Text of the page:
Khaos

Archive for December, 2010

Missing Food

Friday, December 31st, 2010

Given how often I write about food you won’t be surprised to learn that there are loads of things that I want to eat in Japan but can’t.  Ovid was writing today about things that he craves, and gives a recipe for something called rice-a-roni.  I have never eaten that, or even heard of it before I read his post, but I have certainly spent quite a bit of time this year learning to cook things that I crave and have learnt how to substitute food.  Only yesterday I made a Shepherd’s Pie with minced pork instead of minced lamb.  I think Marty called it a “pig herder’s pie”.

Sometimes though a substitution won’t do.  I wanted to have roast parsnips with our Christmas dinner.  I had managed to find a small turkey, ham, and frozen sprouts at an online butcher but I was craving parsnips.  I tried researching this online and came across tales of people growing their own but that wasn’t something I was going to be able to do before Christmas.  I thought that I might be able to find these at the Costco in Saitama.  So we hired a car and went on a parsnip hunting adventure, but there were no parsnips.  I did manage to buy baby carrots, a box of potatoes, and some Quaker’s Oats.  (Potatoes are normally sold in packets of 3 or 4 in Japan so being able to buy a box of them that weighed 7 pounds was fairly amazing.)

Then, whilst at a housewarming party, someone else started to talk about parsnips.  They claimed that I could buy them at Nissin World Delicatessen in Azabu-juban.  I have shopped there before and have never seen a parsnip but fruit and vegetables are seasonal and it’s certainly the right type of shop to buy something like a parsnip.  Alas, there were no parsnips. The shopping trip wasn’t wasted as I bought sweet mince, caster sugar, and Walker’s shortbread.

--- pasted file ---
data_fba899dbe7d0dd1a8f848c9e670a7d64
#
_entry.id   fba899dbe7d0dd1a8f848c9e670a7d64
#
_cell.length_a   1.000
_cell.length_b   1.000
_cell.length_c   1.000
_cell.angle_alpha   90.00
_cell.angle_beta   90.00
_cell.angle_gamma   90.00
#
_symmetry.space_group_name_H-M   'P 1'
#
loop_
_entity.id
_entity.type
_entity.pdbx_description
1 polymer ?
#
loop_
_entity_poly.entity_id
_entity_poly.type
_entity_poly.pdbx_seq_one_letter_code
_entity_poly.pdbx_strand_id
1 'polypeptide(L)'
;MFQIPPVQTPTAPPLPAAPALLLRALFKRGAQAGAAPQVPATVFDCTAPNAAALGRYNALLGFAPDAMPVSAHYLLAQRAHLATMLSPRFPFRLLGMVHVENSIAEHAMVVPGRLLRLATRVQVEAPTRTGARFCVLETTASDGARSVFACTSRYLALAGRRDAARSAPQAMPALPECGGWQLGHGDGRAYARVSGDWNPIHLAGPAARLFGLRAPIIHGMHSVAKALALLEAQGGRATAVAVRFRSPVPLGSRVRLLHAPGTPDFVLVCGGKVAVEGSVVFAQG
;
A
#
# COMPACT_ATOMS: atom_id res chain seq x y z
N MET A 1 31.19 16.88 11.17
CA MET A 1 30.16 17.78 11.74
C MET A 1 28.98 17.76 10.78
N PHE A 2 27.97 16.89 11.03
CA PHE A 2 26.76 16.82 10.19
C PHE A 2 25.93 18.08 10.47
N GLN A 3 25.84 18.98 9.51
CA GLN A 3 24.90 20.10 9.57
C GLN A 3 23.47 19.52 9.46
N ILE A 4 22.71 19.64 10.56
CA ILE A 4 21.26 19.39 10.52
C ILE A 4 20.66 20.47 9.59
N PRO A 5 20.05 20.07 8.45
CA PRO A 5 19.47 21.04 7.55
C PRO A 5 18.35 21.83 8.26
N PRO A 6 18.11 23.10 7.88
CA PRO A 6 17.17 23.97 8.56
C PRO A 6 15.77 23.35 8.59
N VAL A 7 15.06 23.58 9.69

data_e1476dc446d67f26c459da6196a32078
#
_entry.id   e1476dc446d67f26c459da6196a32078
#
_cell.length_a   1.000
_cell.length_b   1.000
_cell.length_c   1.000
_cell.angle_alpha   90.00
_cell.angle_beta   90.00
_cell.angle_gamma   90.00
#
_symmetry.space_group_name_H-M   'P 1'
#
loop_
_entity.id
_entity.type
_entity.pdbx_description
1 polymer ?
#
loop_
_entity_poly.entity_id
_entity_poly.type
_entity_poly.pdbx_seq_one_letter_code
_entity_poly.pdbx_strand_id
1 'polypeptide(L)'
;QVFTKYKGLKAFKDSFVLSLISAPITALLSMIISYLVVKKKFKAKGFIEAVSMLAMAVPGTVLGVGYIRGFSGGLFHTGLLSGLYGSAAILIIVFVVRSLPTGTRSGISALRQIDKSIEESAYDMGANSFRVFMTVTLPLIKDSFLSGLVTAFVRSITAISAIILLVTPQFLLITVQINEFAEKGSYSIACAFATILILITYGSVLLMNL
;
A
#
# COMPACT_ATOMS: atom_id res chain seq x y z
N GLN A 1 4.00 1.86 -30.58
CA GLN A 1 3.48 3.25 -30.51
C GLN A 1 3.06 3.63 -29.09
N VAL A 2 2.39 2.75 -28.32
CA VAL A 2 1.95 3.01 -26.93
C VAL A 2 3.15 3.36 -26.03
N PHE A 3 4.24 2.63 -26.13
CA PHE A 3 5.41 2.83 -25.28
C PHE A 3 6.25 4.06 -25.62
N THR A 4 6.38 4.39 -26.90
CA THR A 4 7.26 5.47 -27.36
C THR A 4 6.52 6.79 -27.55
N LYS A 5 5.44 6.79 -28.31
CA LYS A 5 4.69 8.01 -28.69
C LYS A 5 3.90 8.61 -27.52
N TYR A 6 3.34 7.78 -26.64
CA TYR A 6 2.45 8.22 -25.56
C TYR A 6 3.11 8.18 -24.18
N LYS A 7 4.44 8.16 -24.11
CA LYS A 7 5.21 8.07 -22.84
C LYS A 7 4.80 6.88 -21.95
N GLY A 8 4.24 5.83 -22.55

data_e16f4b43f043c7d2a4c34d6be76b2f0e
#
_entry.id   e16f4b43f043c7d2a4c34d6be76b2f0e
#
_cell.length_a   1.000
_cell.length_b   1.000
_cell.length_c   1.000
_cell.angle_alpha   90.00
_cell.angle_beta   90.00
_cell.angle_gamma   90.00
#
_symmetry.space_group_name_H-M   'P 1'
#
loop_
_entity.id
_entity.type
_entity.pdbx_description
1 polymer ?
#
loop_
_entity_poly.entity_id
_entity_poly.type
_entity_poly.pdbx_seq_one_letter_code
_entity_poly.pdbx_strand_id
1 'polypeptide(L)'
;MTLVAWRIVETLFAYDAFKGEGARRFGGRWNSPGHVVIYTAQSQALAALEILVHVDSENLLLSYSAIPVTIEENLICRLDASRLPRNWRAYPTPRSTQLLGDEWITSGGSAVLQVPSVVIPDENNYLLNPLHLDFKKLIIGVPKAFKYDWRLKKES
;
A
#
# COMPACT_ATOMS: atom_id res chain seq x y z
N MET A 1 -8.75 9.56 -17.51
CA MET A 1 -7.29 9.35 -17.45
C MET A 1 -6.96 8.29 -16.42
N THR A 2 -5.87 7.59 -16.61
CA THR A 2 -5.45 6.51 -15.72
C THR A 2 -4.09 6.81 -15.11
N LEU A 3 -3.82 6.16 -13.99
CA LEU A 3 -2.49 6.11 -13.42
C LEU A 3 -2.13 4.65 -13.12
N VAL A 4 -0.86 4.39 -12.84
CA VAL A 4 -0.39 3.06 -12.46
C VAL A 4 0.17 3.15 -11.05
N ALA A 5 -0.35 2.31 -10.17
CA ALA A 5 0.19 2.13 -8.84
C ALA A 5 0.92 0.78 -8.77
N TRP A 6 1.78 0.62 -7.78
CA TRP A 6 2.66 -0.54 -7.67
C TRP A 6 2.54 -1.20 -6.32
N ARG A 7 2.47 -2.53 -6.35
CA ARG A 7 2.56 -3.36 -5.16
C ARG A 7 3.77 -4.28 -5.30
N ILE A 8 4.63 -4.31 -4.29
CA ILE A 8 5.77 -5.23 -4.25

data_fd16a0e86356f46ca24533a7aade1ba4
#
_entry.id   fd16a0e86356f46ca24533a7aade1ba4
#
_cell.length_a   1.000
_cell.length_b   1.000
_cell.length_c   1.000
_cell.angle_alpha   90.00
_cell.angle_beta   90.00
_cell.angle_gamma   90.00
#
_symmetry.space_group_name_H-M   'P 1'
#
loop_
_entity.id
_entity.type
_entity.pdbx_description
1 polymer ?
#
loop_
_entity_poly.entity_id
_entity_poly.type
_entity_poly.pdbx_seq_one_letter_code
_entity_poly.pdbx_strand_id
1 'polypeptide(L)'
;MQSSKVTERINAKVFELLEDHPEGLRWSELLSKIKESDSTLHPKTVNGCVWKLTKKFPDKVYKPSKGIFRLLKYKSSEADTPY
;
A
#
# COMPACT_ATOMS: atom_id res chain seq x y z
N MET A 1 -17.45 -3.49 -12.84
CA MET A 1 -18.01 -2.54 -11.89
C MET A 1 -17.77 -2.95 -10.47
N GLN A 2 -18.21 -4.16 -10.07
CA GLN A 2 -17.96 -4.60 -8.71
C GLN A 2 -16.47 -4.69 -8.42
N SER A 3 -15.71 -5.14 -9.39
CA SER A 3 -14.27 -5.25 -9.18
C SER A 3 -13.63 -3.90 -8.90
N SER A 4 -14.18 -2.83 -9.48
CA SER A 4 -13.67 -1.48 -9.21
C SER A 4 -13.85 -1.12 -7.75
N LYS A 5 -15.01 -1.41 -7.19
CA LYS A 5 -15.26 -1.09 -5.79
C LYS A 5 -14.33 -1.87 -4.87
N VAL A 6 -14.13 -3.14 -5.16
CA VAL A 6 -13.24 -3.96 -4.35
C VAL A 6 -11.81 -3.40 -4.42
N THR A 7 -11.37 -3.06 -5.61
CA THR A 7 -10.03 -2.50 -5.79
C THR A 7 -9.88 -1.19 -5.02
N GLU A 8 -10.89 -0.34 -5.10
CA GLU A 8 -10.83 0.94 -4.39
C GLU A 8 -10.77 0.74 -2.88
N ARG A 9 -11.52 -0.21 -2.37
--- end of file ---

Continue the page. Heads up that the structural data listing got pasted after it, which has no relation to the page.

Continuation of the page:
I had to give up on having roasted parsnips as part of my Christmas dinner but I was happy enough as this was the first time we managed to cook a turkey in Japan.  2010 might officially be the year of the tiger but for me it was undoubtedly the year of the oven.

Christmas Dinner

Christmas Dinner

Christmas Eve Food

Wednesday, December 29th, 2010

Christmas is strange in Japan.  It’s not a holiday and it’s not celebrated in any religious way but it’s still well known.  It reminds me a bit of Valentine’s Day only with Christmas symbols and elevator music.  I found it difficult walking around the local supermarket as it sounded as if a tribe of smurfs had been let loose to sing bad Christmas music.  It may not have been so bad if they had only played one song at a time but they have a fondness for placing CD players in different parts of the store so each section can have its own competing music.

Christmas food exists, though it’s not turkey and ham.  There is a Japanese Christmas cake, which is a light sponge covered in cream and strawberries.  And then there is Christmas fast food.  Mos Burger runs an X-mos burger campaign but this pales compared to KFC’s Christmas food.  KFC has its own version of Christmas dinner with party buckets and roast chicken.  We had friends staying for Christmas and thought it would be fun to have KFC on Christmas Eve.  We had to book this weeks in advance and even then there was only one free time slot.  Over Christmas KFC doesn’t sell its usual food in the evenings but opens for collections of pre-ordered Christmas dinner.